Latest1.0.0
Homepagehttps://github.com/oreninit/Reuse
LicenseMIT
Platformsios 9.3
FrameworksUIKit
Authors

Version
License
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About Reuse

Reuse was created in an attempt to avoid the tedious, repetitive work required to populate UITableViews/UICollectionViews, in a simple to use, unified way.

It uses the concept of InstanceReusers, a single configurator to manage all similar items.
Once created, all data will be provided from the InstanceReuser to drive the UI. It will also handle interaction and database updates.

Example

Say we need to display a list of people.
Let’s follow the most common pattern.

First, we create some structure to hold our data:

class PeopleDatabase {

    var people: [Person]

    init(people: [Person]) {
        self.people = people
    }
}

Second, we have our view controller:

class PeopleViewController: UIViewController, UITableViewDataSource, UITableViewDelegate {

    private let cellIdentifier: String = "person.cell.id"

    @IBOutlet weak var tableView: UITableView!

    var database: PeopleDatabase!

    func viewDidLoad() {
        super.viewDidLoad()

        tableView.delegate = self
        tableView.dataSource = self
    }

    func numberOfSections(in tableView: UITableView) -> Int {
        return 1
    }

    func tableView(_ tableView: UITableView, numberOfRowsInSection section: Int) -> Int {
        return database.people.count
    }

    func tableView(_ tableView: UITableView, cellForRowAt indexPath: IndexPath) -> UITableViewCell {
        let person = database.people[indexPath.row]
        let cell = tableView.dequeueReusableCell(withIdentifier: cellIdentifier, for: indexPath) as! PersonCell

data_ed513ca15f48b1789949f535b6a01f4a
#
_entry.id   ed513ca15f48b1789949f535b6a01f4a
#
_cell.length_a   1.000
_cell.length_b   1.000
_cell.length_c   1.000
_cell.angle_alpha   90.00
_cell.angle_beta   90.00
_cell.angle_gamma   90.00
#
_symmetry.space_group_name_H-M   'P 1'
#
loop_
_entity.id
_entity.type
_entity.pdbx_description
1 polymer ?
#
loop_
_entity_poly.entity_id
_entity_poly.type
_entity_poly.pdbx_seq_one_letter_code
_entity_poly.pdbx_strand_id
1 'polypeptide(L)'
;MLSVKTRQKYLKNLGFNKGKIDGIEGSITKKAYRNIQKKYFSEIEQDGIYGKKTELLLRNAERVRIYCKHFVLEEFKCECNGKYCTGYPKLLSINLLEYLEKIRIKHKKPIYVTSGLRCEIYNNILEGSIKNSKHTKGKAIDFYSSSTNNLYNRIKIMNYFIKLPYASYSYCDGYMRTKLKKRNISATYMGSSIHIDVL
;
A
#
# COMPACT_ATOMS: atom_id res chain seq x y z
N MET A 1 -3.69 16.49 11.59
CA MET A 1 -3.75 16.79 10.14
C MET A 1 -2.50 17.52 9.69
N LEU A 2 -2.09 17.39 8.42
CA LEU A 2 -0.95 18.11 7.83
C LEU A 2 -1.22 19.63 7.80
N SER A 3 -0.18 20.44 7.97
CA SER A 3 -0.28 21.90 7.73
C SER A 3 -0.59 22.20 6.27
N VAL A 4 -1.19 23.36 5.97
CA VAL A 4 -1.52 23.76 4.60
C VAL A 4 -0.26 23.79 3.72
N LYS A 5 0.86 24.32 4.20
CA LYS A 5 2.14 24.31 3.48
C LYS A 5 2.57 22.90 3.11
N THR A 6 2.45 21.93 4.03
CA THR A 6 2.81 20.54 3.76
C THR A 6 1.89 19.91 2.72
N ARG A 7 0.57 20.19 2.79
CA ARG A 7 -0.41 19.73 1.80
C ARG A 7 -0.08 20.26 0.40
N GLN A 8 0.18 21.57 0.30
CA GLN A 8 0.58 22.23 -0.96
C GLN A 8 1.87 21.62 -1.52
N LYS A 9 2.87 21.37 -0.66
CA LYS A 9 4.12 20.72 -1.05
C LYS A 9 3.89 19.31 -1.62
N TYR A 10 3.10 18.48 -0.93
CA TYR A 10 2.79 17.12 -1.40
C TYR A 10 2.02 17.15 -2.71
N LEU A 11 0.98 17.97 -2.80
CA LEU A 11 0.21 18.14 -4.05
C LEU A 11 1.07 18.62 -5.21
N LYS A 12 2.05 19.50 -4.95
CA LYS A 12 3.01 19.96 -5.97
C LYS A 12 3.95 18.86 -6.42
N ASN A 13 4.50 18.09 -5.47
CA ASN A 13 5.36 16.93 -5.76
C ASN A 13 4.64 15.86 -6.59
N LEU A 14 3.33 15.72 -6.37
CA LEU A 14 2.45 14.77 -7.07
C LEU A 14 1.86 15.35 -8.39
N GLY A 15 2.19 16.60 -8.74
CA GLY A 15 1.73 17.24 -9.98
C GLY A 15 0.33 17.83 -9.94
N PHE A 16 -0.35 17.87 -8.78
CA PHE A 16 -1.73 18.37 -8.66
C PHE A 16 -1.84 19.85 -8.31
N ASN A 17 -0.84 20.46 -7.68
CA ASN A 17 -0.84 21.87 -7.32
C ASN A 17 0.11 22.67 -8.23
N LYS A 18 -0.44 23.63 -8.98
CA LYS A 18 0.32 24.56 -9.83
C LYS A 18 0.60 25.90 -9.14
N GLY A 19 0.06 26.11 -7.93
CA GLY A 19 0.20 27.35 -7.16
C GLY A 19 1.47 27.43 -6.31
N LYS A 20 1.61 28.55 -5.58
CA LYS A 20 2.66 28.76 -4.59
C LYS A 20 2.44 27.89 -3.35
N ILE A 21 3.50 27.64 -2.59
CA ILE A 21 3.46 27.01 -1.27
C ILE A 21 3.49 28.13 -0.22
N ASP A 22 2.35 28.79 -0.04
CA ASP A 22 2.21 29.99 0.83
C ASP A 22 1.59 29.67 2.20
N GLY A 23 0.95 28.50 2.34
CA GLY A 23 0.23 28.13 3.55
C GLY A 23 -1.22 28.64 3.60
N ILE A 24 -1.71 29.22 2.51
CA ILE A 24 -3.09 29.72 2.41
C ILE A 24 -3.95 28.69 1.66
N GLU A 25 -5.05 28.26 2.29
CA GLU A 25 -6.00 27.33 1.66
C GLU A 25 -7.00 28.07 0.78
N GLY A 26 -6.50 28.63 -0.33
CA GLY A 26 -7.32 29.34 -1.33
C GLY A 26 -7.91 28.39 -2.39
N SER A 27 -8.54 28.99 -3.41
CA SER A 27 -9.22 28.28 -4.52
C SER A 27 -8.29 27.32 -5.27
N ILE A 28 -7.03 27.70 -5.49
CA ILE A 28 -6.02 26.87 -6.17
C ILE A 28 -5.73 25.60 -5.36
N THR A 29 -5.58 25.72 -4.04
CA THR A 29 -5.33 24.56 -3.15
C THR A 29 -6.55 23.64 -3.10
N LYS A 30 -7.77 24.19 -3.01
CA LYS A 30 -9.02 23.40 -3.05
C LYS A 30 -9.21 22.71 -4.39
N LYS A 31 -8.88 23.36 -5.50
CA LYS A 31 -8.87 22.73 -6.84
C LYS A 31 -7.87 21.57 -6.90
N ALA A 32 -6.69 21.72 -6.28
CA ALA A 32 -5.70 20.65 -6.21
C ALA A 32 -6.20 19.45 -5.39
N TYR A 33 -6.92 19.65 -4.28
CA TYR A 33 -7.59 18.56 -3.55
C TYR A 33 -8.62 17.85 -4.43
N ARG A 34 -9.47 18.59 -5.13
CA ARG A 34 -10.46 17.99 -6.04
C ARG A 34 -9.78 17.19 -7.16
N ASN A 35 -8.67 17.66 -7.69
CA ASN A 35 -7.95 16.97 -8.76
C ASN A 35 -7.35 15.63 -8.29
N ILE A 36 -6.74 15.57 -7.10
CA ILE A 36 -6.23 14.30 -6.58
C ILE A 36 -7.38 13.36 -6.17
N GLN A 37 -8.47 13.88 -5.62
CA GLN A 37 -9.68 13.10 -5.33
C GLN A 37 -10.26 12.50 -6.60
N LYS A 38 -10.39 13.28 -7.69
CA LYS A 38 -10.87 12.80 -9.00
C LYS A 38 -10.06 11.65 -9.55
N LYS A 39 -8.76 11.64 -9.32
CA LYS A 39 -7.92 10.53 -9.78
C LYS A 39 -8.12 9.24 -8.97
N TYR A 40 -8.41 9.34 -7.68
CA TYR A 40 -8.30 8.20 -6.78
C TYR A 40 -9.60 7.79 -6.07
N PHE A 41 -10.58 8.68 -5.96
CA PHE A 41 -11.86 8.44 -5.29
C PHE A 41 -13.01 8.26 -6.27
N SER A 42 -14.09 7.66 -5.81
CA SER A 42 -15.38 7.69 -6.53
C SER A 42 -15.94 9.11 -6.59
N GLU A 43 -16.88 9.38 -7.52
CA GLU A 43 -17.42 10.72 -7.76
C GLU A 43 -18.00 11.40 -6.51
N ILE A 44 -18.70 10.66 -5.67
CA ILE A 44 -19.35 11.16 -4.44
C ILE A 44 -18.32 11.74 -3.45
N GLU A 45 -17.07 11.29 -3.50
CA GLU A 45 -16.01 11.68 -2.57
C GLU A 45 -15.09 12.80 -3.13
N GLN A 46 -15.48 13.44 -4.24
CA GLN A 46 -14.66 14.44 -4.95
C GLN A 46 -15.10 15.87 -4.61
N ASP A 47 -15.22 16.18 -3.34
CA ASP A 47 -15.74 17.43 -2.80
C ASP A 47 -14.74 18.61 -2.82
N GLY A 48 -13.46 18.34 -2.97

cell.nameLabel.text = person.name
        cell.emailLabel.text = person.email
        // ...
        return cell
    }

    func tableView(_ tableView: UITableView, heightForRowAt indexPath: IndexPath) -> CGFloat {
        return 120.0
    }

    func tableView(_ tableView: UITableView, didSelectRowAt indexPath: IndexPath) {
        let person = database.people[indexPath.row]
        let viewController = PersonViewController(person: person)
        navigationController?.push(viewController, animated: true)
        tableView.deselectRow(at: indexPath, animated: true)
    }

    func tableView(_ tableView: UITableView, commit editingStyle: UITableViewCellEditingStyle, forRowAt indexPath: IndexPath) {
        guard editingStyle == .delete else { return }
        // delete entry from database
        // update table
    }

    func tableView(_ tableView: UITableView, canMoveRowAt indexPath: IndexPath) -> Bool {
        return true
    }

    func tableView(_ tableView: UITableView, moveRowAt sourceIndexPath: IndexPath, to destinationIndexPath: IndexPath) {
        // update database
    }

}

It’s okay when you have a single table, but it’s not scalable and will require some code duplications when you have more screens.

Personal note:

For me, I found that I lacked consistency in structuring this approach, sometime in the same project. That means theres a learning process each time I revisited code.

This is what Reuse is for. Having a reusable component system that could be applied to instance and can be shared across the app.

Let’s modify the project to Reuse.

First, we implement the database protocols:

extension PeopleDatabase: Section, DataProvider {

    // MARK: DataProvider protocol

    var objects: [Usable] {
        get { return people }
        set { people = newValue }
    }

    func canDeleteObject(at index: ObjectIndex) -> Bool {
        return true
    }

    func canMoveObject(at index: ObjectIndex) -> Bool {
        return true
    }
}